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Visit French Affair at the Bastille Festival, Circular Quay Sydney on Saturday July 14th from 10am to 10pm and Sunday July 15th from 10am to 5pm.

Eleven French learning tips!

 Learn French

How to stay motivated when learning French

There’s no doubt about it, learning French can be tough. It takes time and effort and you won’t be fluent overnight! The thing is to stick at it, just a few hours every week and before long you’ll be parlant français comme un Français (speaking French like a Frenchman).Here are a few tips to help you get started:

Learning French Hints

1) Repeat after me: Repetition is the key to learning language. Make lists of words and stick them to the fridge, put post-it notes around the house and say the word every time you see one. Play language CDs in the car or when jogging, and repeat the words again and again. Sooner or later they’re bound to sink in!

2) Watch video clips: Build up your French speaking confidence by listening to audio and video clips again and again. Try imitating them out loud. The more you do, the more comfortable you’ll become with the sound of the French language.

3) Find a friend: Finding a French learning partner could be the key to staying motivated. When you’re having a tough week they can lift you up, and vice versa! Perhaps have a French session once a week in your favourite French café, or over a bottle of delicious French wine.

4) Improve your accent: Listen to French speakers on the TV and radio (try SBS French or Trampoline 885FM). Just having it on in the background while you make dinner or do housework will get your ear attuned to the French accent.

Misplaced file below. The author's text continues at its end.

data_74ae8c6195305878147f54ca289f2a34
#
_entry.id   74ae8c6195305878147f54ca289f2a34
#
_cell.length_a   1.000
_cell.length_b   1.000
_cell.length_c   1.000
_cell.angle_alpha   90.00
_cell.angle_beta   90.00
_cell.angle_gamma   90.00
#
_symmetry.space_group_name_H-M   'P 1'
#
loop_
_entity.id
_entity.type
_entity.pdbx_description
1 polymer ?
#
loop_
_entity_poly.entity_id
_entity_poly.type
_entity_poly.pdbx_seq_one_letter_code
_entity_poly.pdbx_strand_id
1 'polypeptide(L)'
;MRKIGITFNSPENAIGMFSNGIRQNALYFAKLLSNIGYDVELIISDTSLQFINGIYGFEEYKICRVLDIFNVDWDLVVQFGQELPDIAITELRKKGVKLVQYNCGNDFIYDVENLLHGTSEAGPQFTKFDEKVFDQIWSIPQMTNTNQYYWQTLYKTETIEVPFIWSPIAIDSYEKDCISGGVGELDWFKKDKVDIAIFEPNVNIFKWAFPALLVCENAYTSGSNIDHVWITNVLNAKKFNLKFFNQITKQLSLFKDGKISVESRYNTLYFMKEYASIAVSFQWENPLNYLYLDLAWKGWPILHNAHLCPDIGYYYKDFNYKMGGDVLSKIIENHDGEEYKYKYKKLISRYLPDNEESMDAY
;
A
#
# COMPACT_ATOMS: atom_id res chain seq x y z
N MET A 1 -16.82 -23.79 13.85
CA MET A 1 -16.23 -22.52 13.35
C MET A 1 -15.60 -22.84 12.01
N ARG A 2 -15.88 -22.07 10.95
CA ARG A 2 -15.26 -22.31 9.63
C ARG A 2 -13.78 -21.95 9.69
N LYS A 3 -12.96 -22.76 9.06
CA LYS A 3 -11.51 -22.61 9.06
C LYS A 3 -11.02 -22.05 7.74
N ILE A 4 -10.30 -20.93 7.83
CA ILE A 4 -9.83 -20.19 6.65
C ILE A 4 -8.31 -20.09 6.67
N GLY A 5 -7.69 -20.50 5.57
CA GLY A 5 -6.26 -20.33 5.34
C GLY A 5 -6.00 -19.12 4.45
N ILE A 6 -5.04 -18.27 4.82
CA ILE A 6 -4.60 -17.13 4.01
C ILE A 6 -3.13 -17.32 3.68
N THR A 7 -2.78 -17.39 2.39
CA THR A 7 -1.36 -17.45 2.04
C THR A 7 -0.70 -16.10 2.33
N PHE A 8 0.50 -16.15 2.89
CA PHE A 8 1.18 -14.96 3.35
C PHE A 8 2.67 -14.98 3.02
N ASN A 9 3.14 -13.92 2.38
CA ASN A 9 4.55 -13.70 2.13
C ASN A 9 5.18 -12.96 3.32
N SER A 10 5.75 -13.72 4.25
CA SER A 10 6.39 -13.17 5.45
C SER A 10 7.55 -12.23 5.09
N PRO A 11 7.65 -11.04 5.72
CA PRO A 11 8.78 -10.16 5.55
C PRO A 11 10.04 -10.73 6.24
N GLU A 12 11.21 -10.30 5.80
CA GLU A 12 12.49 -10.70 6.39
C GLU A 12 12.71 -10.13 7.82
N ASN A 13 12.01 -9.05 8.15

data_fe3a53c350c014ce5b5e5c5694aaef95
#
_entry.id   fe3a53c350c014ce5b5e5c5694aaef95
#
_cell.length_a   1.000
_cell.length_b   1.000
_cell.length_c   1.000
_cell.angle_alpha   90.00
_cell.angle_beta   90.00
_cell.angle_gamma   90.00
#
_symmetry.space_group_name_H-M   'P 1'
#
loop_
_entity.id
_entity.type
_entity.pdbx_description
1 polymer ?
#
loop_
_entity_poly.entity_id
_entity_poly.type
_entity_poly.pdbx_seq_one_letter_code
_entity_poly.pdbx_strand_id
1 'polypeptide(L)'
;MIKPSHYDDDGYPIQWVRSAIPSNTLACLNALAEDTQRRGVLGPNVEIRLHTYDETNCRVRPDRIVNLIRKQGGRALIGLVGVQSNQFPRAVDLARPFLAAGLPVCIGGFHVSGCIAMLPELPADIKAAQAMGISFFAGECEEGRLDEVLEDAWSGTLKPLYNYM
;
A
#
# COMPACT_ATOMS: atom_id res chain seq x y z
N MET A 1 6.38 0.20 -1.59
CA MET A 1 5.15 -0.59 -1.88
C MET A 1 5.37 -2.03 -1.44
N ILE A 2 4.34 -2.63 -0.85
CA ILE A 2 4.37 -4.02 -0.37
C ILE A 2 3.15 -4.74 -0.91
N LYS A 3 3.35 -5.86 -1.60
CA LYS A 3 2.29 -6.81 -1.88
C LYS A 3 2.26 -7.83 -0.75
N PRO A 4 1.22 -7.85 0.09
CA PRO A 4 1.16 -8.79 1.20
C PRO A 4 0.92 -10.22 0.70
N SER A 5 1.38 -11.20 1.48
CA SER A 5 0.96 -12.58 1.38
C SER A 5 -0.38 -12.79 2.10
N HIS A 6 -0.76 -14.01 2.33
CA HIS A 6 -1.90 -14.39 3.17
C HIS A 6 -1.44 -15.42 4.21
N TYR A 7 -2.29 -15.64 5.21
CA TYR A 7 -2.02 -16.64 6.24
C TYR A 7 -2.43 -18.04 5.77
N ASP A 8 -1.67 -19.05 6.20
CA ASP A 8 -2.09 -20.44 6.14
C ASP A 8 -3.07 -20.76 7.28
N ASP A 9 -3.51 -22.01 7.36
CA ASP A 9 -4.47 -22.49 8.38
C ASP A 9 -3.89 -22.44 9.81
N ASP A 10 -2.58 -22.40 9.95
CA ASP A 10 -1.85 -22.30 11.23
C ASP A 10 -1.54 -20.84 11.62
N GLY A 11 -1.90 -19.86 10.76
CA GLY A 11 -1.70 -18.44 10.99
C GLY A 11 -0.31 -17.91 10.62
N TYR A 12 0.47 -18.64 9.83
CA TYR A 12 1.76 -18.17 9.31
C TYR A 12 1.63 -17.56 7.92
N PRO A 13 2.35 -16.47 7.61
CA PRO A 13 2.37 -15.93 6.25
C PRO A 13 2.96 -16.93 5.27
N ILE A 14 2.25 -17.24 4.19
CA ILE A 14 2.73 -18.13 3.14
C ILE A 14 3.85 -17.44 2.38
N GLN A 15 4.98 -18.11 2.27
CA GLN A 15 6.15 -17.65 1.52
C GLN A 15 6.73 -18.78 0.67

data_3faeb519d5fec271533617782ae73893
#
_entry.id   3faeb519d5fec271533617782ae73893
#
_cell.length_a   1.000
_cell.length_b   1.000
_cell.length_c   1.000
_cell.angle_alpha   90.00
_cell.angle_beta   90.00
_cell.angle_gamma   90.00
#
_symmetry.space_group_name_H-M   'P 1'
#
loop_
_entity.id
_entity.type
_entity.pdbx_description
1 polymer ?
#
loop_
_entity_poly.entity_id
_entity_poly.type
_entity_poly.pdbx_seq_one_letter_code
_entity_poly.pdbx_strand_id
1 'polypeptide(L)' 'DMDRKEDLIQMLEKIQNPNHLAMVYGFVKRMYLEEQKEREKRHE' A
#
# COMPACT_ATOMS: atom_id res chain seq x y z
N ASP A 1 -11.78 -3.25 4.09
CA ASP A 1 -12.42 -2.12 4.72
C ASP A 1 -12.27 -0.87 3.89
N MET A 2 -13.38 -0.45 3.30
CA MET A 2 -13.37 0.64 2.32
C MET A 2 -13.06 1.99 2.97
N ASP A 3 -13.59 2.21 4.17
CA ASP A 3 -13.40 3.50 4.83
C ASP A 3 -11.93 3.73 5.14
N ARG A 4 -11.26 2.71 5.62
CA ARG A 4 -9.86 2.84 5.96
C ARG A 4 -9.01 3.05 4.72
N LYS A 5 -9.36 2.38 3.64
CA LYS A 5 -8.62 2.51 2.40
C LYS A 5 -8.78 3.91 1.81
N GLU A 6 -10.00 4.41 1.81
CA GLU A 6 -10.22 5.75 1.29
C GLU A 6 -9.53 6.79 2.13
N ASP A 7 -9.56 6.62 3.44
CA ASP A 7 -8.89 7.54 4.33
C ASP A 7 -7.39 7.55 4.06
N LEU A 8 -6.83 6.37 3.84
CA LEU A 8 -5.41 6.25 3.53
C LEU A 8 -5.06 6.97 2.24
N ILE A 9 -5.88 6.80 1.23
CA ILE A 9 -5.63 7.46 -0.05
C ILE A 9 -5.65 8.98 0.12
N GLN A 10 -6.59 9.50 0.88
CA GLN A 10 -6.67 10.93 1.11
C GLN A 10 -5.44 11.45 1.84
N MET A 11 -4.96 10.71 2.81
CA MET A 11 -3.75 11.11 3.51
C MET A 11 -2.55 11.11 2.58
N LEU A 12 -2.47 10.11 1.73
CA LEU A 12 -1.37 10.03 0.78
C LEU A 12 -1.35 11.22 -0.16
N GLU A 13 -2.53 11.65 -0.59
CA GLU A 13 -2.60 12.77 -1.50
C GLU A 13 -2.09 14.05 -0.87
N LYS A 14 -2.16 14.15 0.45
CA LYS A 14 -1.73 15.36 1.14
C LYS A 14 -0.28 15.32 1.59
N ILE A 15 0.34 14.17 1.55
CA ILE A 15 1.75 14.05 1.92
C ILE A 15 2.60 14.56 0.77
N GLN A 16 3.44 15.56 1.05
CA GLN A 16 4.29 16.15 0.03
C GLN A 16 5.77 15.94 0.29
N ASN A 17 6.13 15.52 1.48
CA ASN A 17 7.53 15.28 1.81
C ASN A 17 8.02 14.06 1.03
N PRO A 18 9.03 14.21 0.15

5) Focus on the positive: Everyone makes mistakes when learning a language, but it’s all about having a go. When you visit a French-speaking country, the natives will just be delighted that you’re making the effort to speak French (rather than shouting at them in English). They’ll make allowances if you say ‘la’ instead of ‘le!’

6) Don’t be frightened by grammar: Don’t focus too much on grammar rules. A very basic understanding of the rules of grammar will allow you to create your own sentences without having to rely on set phrases. But again, don’t worry about mistakes. If you get the verb in the wrong place it’s likely you’ll still be understood.

7) Listen to French music: Listening to French music is a great way to pick up vocabulary and snippets of French vernacular. Check out YouTube for some fabulous French tunes and then Google the song title to find the English translation of the song. Read the lyrics in English while you listen in French and you’ll be surprised how much you pick up.

8) Check your progress: You may sometimes underestimate the amount of progress you’ve made. Every now and again go back to one of your early exercises and remind yourself just how much you’ve learnt. There are also some great quizzes and assessments on the BBC French website.

9) Visit a French restaurant: There are heaps of French restaurants, bars and cafes in Australia. So why not visit one and explain that you are learning French. If they speak to you (slowly) in simple French, you can learn while you enjoy some delicious food.

10) Visit a French-speaking country: Okay so a trip to Europe might not be affordable, but a trip to another French-speaking country might be more within reach. How about Vanuatu or Vietnam?

11) Think of the benefits: Learning another language (especially French) can be a real pleasure. It breaks down barriers to other cultures, expands your horizons and can make that trip overseas so much more enjoyable. Plus speaking French is pretty sexy right?

Article From VoulezVouloz: French lessons and private French tuition across the suburbs of Sydney, Melbourne, Brisbane and the Central Coast. Wherever you are, call 0448 271 392 and they'll send a tutor out to your house, workplace or favourite cafe.